When considering a thermocouple's accuracy keep in mind that you also need to take into consideration the cold junction compensation temp sensors accuracy. TC's work by creating a voltage across a junction between 2 dissimilar metals. When the 2 thermocouple wires reach the electronics you get a second junction between the wires and the connector going into the PCB. To compensate for this second (cold) junction you need another temp sensor (thermistor, RTD, thermal diode, etc) located close to the second junction to get the temp out at the end of the probe. In practice this works by reading the CJC sensor and converting that into volts based off of a look up table. The you subtract that voltage off of the voltage measured by the TC. Finally you use another look up table to convert from volts to temperature. Also thermocouples produce an extremely small voltage that needs to be amplified before it can be read by any ADC. Any inaccuracies in you amplifier circuit (op-amp and resistor tolerances) will affect your overall accuracy. IMHO TC's are not nearly as accurate as RTD's or thermistors and are a lot more difficult to implement properly.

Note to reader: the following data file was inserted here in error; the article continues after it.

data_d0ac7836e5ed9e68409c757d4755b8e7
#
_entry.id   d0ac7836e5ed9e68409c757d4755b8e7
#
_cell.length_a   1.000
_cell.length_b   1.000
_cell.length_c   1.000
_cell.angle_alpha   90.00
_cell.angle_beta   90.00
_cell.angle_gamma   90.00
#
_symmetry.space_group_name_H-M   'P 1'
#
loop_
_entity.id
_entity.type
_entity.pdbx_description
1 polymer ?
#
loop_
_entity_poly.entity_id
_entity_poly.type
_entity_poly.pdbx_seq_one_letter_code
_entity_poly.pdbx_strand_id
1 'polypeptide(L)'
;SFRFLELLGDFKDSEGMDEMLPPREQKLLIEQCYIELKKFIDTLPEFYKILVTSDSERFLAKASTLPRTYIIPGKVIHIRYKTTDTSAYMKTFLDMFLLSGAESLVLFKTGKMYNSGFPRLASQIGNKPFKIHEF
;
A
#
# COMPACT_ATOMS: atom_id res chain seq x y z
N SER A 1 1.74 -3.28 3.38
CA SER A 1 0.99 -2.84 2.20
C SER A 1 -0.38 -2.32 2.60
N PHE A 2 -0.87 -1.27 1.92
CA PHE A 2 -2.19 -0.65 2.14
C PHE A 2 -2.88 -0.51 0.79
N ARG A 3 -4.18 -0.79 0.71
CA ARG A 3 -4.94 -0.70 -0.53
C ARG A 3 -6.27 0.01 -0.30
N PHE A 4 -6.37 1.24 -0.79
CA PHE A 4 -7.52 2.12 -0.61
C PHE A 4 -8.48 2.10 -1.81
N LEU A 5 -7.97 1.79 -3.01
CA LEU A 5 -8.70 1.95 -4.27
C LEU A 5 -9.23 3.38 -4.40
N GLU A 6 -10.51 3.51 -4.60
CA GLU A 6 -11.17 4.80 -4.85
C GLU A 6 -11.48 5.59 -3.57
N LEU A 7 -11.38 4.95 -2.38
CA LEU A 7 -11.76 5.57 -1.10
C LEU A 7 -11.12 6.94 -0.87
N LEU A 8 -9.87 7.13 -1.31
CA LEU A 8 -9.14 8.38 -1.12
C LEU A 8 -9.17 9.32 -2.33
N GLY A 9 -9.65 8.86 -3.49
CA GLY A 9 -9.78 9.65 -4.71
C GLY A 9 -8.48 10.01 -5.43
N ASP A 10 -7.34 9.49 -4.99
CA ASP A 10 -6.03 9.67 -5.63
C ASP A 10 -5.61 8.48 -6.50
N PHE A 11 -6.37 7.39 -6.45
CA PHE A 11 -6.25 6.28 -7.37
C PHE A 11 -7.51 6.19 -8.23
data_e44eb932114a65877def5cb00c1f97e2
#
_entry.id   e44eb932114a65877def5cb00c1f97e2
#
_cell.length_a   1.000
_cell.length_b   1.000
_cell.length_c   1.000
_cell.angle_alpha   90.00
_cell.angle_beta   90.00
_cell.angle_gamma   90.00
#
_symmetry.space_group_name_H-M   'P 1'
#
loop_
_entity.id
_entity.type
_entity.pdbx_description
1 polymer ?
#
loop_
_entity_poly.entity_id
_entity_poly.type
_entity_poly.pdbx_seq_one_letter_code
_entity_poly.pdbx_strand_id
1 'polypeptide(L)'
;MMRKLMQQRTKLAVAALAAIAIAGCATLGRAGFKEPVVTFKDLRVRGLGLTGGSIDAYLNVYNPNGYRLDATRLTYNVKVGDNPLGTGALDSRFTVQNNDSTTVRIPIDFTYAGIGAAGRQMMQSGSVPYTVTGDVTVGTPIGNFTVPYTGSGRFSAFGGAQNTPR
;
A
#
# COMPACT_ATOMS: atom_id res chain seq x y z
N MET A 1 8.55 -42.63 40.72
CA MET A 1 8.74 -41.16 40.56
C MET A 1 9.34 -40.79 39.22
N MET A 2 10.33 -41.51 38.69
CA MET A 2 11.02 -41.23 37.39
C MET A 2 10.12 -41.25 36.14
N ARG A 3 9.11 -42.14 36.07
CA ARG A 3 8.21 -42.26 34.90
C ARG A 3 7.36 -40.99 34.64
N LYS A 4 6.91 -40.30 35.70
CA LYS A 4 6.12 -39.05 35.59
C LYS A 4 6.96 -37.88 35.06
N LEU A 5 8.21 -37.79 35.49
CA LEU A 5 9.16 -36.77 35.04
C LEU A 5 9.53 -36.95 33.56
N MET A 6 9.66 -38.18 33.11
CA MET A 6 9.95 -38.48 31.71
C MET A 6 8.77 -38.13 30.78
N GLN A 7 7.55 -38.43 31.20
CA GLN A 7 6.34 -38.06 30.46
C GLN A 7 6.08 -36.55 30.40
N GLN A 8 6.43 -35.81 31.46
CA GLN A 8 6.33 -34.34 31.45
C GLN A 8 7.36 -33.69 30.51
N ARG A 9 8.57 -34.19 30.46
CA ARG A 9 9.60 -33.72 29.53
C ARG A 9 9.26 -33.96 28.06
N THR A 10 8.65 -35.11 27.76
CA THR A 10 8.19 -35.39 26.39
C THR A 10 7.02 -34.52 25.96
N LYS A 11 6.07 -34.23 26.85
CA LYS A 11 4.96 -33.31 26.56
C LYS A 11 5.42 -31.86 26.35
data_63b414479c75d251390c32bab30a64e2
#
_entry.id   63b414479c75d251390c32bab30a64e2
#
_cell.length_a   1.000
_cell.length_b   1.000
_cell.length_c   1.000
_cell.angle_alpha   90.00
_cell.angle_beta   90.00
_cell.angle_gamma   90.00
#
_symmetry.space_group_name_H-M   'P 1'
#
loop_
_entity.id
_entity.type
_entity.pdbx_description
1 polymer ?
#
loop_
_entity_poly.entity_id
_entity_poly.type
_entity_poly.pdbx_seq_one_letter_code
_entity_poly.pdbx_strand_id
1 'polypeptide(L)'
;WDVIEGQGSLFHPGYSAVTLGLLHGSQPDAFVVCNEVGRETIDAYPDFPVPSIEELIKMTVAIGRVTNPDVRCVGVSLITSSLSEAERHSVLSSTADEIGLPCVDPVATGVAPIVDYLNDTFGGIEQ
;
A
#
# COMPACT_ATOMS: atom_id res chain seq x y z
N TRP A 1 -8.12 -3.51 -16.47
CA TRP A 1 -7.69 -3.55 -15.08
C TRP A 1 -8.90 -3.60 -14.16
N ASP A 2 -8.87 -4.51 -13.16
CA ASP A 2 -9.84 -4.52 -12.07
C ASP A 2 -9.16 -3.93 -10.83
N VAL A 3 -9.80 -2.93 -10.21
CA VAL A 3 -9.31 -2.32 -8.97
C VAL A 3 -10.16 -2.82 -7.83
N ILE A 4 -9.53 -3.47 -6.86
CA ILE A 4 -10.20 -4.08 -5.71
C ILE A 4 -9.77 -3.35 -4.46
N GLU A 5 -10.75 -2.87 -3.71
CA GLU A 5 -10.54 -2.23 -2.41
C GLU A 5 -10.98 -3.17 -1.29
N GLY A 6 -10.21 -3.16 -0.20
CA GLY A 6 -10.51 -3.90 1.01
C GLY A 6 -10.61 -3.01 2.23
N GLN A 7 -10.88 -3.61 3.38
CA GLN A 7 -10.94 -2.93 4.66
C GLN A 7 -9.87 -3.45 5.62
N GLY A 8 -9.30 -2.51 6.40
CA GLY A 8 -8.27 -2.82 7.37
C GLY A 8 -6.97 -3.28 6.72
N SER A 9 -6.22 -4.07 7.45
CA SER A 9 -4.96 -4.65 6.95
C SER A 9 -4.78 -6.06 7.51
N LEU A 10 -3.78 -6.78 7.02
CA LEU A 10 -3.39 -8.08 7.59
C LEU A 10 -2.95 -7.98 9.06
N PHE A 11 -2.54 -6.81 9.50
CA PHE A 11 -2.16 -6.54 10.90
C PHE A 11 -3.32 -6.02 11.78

__________________
crane is offline
 
Reply With Quote Quick reply to this message
Old 05-19-2012, 02:39 AM   #16
kladue
Senior Member
HBT_LIFETIMESUPPORTER.png
Feedback Score: 0 reviews
Recipes 
 
Join Date: Dec 2006
Location: Turner, Oregon, Oregon most of the time now
Posts: 2,291
Liked 43 Times on 40 Posts

Default

Given that the PIC and Atmel chips only offer 10 bit analog inputs, direct connected RTD's or thermocouples are out of the question. With a suitable IC built for thermocouple or RTD use, they can render reasonably accurate readings via a voltage or digital output, and boards are available for this purpose. Thermisters are not a linear device and require formulas to correct the response across a typical brew system temperature range, but with appropriate resistance selection will yield an output suitable for the low resolution analog inputs on the popular microprocessors.

__________________
kladue is offline
 
Reply With Quote Quick reply to this message
Old 06-03-2012, 07:54 PM   #17
carlisle_bob
Feedback Score: 0 reviews
Recipes 
 
Join Date: Apr 2012
Location: Carlisle, PA
Posts: 1,205
Liked 27 Times on 26 Posts

Default

Quote:
Originally Posted by kladue View Post